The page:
Hello July!


Typical summer meal–homegrown and/or local– total cost per meal- $1.22, two good-sized adult meals, or food for three! We eat three or four vegetables with every meal. This meal also included baked chicken and fish. I’ve started making homemade tartar sauce by cutting up a dill pickle in tiny pieces and adding it to our vegan mayo with a pinch of salt and a pinch of sugar-Yum!

Have a happy and safe Fourth of July!


Eating Whole Foods

Hello friends and welcome to my blog. In my last post, I defined the term whole foods. In this post, I am going to blog about how I started my family on the road to a healthier whole foods diet. Our first conversion was to start incorporating milk back into our diet after not drinking milk. I decided to try drinking organic milk after reading an article about Organic Valley. So we drove an hour away from hour to a grocery store that sold it. From that day on we have drunk nothing but Organic Valley milk and use many other products from their product lines. The first part of the change in our diet came from switching what we could that was non-organic in our diet to organic (milk, eggs, butter and produce). When we couldn’t find organic (way back in 2004) then we purchased produce from friends that weren’t using chemicals in their farming practice. From there I began to make as much as I could from scratch.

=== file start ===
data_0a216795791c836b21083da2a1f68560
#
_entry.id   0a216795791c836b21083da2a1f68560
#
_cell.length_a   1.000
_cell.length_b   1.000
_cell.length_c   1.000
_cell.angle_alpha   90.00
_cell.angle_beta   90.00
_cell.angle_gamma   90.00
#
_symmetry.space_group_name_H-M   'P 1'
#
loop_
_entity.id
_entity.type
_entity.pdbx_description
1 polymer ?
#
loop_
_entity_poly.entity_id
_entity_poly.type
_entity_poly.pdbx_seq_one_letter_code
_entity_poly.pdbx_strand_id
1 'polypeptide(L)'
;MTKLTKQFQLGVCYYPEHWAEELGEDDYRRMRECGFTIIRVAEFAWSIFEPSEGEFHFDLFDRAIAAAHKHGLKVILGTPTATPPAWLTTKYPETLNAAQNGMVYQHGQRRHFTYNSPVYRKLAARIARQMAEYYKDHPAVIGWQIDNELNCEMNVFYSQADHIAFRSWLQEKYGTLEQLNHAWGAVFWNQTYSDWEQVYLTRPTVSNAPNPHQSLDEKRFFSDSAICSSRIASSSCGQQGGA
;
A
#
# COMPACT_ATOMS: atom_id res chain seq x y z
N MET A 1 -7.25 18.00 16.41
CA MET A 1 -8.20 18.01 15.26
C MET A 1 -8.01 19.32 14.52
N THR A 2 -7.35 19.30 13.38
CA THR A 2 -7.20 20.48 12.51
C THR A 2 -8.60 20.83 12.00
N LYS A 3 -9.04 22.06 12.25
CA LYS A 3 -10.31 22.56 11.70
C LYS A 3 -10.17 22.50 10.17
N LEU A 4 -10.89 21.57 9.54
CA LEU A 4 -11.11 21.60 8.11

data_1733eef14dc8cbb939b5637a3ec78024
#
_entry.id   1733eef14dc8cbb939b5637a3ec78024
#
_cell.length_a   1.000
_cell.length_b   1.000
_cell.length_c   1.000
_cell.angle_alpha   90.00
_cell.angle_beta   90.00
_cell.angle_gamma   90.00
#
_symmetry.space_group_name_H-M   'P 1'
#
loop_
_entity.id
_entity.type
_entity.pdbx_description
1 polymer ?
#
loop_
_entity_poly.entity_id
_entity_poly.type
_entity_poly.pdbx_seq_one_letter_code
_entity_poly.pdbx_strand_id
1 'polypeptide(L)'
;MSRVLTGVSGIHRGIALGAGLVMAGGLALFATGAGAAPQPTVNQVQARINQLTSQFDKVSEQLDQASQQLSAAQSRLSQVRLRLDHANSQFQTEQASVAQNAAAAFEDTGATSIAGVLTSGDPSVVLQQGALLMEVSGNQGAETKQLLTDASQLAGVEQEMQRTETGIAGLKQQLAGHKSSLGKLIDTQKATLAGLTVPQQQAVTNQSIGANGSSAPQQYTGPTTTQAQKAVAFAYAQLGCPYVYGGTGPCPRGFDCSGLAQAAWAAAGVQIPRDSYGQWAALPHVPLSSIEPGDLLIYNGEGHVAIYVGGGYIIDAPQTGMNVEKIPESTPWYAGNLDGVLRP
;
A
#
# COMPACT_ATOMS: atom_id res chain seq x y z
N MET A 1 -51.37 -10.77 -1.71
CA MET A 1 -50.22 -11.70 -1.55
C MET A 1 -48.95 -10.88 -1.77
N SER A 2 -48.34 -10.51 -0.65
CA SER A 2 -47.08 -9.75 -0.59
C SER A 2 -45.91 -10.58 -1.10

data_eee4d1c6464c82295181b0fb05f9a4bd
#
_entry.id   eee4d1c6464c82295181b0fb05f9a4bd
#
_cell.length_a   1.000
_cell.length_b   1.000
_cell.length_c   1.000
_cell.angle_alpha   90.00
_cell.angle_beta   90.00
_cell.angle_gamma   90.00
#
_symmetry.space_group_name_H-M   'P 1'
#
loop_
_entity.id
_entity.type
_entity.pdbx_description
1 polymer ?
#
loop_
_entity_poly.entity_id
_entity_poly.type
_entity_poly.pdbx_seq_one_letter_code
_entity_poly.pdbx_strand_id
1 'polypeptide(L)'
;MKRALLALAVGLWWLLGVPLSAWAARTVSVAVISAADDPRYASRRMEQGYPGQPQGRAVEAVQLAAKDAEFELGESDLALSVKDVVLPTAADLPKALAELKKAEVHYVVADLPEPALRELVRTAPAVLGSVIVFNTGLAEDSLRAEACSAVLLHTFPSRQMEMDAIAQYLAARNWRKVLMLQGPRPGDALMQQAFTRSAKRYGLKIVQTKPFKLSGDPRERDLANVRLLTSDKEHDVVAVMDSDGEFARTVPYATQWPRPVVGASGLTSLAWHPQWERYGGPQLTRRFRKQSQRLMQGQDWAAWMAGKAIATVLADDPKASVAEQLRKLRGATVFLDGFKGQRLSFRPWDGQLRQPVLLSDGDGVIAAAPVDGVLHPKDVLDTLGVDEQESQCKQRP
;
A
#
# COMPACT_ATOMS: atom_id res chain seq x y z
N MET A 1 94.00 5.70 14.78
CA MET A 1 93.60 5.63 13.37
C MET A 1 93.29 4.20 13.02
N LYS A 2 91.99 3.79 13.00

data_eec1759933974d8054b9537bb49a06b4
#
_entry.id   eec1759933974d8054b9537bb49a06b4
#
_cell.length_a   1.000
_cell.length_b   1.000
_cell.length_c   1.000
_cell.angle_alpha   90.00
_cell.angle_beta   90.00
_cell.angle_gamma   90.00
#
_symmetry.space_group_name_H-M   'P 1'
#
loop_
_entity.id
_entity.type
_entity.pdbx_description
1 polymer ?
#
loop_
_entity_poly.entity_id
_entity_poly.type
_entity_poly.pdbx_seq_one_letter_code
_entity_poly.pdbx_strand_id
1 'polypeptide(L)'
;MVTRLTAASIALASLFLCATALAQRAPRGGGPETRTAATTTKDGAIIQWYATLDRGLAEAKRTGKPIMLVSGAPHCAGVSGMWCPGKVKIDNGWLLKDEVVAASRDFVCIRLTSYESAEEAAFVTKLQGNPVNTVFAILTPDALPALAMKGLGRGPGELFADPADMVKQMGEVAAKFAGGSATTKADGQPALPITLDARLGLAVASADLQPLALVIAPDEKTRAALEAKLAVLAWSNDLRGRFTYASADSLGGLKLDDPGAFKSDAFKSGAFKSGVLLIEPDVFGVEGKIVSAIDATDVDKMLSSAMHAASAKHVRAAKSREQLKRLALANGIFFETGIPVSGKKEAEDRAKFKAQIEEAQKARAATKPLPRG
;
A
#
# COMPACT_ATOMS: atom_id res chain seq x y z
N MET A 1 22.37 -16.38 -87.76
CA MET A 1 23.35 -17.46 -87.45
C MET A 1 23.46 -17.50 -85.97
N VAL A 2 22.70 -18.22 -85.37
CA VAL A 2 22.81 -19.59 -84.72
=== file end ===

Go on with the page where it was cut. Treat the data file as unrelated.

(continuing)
The first thing I began to make homemade was applesauce. The reason why I chose applesauce was that it is part of the packed lunch I made/make for my husband every week. Our goal here was to remove as much high fructose syrup from our lives as possible. Thus helping to pave the way to consume more whole foods. The applesauce recipe posted above in the applesauce link has eight ingredients, but I make it without using salt, lemon juice or cinnamon. The second product that we use a lot of is spaghetti sauce. We have a pasta dish at least once a week, but sometimes two times depending on our appetite for it. The third ingredient in store bought pasta sauce is high fructose syrup. My husband and I were so over high fructose syrup by this time. Virtually everything we were eating had high fructose syrup in it. Here we were riding our bikes all over Wisconsin trying to get and stay in shape and our diet high in fructose syrups was sabotaging us. Here is the recipe I use for homemade pasta sauce (roma tomatoes work best for homemade pasta sauce).

Before long I was making homemade applesauce and pasta sauce like a pro. Each time we were going to have a dish that required pasta sauce, I would pull out the Roma tomatoes I’d frozen for just such an occasion and use them to make the sauce. Prep time for the sauce is about 5 minutes and cook time is 30 before your sauce is ready to eat. Double the batch if you are going to be having a pasta dish later in the week. This sauce will keep for 5 days in your refrigerator.

So let’s do a rundown of the things changed so far in my family’s diet at this time. First off non-organic milk to organic milk and other organic dairy products, 2nd- produce from farmer’s markets, our own gardens or other people’s gardens vs. canned store-bought fruits and vegetables, and last but never least the elimination of foods heavily preserved, or containing high fructose syrup.